When you get a divorce, a great deal of paperwork is typically generated by both sides as the court schedules rules and hearings before the final decree is filed and signed. If you are like most couples, however, one or both of you may have money set aside in a retirement account that is funded (at least in part) by your employer(s).
Ownership of those retirement benefits can become hotly contested during the pendency of the divorce proceedings. But a divorce decree and judgment for the property settlement phase is insufficient when dealing with retirement accounts.
So, what document will you need instead?
In order for the non-employee spouse to receive a portion of the employee spouse’s retirement benefits from the years they were married, your family law attorney will need to draft and file a qualified domestic relations order (QDRO). If you were divorced without the QDRO being completed, you can always revisit the matter with the courts at a later date.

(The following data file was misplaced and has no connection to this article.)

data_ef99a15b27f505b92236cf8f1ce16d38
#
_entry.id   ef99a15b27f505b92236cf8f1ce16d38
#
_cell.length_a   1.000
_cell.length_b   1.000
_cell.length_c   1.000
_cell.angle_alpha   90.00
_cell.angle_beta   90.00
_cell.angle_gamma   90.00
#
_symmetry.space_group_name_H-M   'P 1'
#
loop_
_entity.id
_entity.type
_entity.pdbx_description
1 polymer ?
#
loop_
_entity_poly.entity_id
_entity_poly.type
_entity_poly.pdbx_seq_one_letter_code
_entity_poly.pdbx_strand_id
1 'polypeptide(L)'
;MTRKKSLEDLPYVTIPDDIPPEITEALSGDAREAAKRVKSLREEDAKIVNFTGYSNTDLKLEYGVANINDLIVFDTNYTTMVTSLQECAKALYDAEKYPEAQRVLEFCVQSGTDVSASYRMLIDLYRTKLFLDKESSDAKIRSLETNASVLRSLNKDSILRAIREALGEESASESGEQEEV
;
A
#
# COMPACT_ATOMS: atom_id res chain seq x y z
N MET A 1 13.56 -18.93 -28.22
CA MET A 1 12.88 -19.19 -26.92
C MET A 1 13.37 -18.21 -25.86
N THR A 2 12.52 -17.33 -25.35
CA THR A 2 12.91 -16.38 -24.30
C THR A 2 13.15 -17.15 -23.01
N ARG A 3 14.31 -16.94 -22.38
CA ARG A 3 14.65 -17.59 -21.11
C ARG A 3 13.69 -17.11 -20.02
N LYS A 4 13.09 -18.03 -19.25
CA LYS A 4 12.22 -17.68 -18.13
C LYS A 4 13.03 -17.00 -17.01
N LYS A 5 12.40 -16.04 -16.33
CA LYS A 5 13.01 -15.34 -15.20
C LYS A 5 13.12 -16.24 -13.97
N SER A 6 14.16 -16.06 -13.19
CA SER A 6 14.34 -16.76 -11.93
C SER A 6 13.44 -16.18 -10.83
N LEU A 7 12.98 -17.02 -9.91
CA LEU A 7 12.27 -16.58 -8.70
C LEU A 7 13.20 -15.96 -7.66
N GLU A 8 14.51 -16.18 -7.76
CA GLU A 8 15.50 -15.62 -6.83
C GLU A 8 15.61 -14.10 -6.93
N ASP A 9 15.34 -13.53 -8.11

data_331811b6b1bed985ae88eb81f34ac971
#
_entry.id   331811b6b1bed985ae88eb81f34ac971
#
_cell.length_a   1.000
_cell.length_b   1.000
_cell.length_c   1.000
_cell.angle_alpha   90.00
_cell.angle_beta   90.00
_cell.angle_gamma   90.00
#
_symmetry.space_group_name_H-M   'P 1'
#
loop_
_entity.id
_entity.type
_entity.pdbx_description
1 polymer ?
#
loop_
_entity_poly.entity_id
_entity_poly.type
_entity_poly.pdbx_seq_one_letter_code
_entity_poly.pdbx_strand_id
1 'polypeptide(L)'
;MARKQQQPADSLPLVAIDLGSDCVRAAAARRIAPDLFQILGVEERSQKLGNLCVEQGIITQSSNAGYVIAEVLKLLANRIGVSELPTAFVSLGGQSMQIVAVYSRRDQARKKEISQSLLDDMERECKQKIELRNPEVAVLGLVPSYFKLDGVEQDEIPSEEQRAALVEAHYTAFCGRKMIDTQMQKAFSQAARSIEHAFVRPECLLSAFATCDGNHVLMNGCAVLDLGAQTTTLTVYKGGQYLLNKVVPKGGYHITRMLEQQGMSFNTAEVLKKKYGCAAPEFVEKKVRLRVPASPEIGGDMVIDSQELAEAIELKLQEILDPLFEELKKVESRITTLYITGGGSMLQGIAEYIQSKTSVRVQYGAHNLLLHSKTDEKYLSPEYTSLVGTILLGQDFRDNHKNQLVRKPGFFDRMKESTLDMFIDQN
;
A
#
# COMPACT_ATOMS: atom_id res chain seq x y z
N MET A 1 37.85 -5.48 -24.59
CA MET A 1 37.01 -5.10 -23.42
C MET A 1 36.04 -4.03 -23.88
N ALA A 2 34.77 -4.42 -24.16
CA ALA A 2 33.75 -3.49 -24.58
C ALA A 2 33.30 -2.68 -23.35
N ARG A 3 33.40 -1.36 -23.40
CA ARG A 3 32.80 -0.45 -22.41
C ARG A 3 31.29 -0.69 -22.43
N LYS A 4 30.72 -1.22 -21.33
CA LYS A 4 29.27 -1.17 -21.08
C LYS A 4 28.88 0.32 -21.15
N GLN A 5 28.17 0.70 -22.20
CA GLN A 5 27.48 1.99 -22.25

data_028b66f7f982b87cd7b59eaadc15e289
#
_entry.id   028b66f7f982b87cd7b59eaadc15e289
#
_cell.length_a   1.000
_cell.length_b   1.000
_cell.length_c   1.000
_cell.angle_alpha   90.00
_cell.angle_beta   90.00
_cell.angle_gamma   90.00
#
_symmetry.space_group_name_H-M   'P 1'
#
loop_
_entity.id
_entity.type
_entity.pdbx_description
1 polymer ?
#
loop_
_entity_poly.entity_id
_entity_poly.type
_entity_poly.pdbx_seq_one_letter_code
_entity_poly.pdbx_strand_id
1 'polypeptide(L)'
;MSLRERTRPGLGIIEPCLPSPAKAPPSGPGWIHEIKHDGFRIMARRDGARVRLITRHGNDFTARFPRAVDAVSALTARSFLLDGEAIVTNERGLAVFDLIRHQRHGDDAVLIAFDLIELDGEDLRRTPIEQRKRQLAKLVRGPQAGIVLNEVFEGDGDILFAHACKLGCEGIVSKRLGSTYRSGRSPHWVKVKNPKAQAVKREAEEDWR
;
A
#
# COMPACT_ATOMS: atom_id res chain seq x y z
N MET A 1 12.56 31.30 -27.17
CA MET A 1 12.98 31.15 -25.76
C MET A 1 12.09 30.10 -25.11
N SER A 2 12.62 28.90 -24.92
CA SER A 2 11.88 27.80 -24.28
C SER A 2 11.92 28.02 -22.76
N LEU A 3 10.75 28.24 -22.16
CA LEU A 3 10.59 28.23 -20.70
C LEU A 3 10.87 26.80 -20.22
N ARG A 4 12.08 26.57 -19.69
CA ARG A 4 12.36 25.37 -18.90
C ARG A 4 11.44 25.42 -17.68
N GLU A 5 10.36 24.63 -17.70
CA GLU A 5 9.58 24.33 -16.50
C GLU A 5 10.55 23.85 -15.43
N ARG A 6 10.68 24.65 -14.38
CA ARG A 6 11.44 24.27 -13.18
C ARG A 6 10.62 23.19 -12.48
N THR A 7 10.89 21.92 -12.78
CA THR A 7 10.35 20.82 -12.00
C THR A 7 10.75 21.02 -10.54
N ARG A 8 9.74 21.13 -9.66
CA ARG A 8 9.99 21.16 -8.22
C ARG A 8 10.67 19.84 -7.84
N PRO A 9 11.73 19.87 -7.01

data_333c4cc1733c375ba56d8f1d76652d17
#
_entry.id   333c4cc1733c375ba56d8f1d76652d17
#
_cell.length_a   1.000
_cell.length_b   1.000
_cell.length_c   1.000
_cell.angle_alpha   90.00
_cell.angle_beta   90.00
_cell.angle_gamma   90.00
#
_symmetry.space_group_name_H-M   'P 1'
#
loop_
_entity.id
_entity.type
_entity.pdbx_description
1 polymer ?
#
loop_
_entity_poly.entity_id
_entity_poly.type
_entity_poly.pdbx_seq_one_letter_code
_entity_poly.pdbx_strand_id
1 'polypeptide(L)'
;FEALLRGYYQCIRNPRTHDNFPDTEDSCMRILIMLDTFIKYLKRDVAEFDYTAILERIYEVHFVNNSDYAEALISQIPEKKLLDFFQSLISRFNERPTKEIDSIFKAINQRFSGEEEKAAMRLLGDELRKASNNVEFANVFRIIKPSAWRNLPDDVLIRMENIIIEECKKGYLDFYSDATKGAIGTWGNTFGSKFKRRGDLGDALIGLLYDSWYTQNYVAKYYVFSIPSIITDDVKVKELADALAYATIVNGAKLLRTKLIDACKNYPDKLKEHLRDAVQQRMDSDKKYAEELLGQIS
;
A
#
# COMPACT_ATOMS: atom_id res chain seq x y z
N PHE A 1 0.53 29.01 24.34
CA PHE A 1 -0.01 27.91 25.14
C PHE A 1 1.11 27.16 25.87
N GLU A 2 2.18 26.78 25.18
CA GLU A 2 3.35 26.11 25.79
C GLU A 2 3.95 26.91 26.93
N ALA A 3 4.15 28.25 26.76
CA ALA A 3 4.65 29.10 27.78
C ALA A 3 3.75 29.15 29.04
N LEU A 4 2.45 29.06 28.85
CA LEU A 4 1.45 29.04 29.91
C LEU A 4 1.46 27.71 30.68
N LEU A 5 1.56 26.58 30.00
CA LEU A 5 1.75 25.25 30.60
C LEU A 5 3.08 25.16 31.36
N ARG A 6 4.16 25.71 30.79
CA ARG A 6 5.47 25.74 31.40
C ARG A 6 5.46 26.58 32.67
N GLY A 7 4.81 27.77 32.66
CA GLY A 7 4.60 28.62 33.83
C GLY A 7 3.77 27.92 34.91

However, if your divorce is still pending, it saves time and money to ask your attorney to include the QDRO as part of the divorce process.
Why is a QDRO necessary
These orders must contain very specific language and information that is not addressed in a divorce judgment or property settlement. Drafting and filing a QDRO assures that the non-working spouse will receive the retirement benefits to which they are entitled. Without the QDRO in place, they will need to rule the other spouse into court to finalize this last bit of business between the former spouses.